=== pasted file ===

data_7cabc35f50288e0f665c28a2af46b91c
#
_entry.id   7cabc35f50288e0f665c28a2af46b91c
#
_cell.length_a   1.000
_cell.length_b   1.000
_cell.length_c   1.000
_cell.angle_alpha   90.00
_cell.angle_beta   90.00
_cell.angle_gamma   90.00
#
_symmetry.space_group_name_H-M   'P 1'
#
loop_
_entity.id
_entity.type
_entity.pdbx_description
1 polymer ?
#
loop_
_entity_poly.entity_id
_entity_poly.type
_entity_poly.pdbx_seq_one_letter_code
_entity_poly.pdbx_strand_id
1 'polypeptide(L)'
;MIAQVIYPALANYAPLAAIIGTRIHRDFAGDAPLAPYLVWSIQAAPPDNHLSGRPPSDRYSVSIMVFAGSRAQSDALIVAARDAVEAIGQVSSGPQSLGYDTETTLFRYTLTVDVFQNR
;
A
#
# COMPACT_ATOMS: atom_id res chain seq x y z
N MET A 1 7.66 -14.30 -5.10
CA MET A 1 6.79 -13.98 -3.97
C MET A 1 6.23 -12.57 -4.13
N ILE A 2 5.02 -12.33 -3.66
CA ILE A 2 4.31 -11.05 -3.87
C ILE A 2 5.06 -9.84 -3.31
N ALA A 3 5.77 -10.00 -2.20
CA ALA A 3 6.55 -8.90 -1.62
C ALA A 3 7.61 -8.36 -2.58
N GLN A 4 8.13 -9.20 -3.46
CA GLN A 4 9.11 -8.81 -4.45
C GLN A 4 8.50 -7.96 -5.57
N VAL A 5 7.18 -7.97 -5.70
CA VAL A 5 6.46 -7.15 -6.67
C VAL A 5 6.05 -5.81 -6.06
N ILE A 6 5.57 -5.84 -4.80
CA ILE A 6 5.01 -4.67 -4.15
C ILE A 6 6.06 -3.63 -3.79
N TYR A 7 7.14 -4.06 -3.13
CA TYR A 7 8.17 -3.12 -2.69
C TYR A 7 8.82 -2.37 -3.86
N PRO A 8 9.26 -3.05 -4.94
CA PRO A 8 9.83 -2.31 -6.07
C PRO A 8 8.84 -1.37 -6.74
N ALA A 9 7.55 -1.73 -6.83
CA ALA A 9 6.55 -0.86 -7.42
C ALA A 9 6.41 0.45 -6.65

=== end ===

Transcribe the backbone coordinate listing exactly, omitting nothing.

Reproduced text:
data_7cabc35f50288e0f665c28a2af46b91c
#
_entry.id   7cabc35f50288e0f665c28a2af46b91c
#
_cell.length_a   1.000
_cell.length_b   1.000
_cell.length_c   1.000
_cell.angle_alpha   90.00
_cell.angle_beta   90.00
_cell.angle_gamma   90.00
#
_symmetry.space_group_name_H-M   'P 1'
#
loop_
_entity.id
_entity.type
_entity.pdbx_description
1 polymer ?
#
loop_
_entity_poly.entity_id
_entity_poly.type
_entity_poly.pdbx_seq_one_letter_code
_entity_poly.pdbx_strand_id
1 'polypeptide(L)'
;MIAQVIYPALANYAPLAAIIGTRIHRDFAGDAPLAPYLVWSIQAAPPDNHLSGRPPSDRYSVSIMVFAGSRAQSDALIVAARDAVEAIGQVSSGPQSLGYDTETTLFRYTLTVDVFQNR
;
A
#
# COMPACT_ATOMS: atom_id res chain seq x y z
N MET A 1 7.66 -14.30 -5.10
CA MET A 1 6.79 -13.98 -3.97
C MET A 1 6.23 -12.57 -4.13
N ILE A 2 5.02 -12.33 -3.66
CA ILE A 2 4.31 -11.05 -3.87
C ILE A 2 5.06 -9.84 -3.31
N ALA A 3 5.77 -10.00 -2.20
CA ALA A 3 6.55 -8.90 -1.62
C ALA A 3 7.61 -8.36 -2.58
N GLN A 4 8.13 -9.20 -3.46
CA GLN A 4 9.11 -8.81 -4.45
C GLN A 4 8.50 -7.96 -5.57
N VAL A 5 7.18 -7.97 -5.70
CA VAL A 5 6.46 -7.15 -6.67
C VAL A 5 6.05 -5.81 -6.06
N ILE A 6 5.57 -5.84 -4.80
CA ILE A 6 5.01 -4.67 -4.15
C ILE A 6 6.06 -3.63 -3.79
N TYR A 7 7.14 -4.06 -3.13
CA TYR A 7 8.17 -3.12 -2.69
C TYR A 7 8.82 -2.37 -3.86
N PRO A 8 9.26 -3.05 -4.94
CA PRO A 8 9.83 -2.31 -6.07
C PRO A 8 8.84 -1.37 -6.74
N ALA A 9 7.55 -1.73 -6.83
CA ALA A 9 6.55 -0.86 -7.42
C ALA A 9 6.41 0.45 -6.65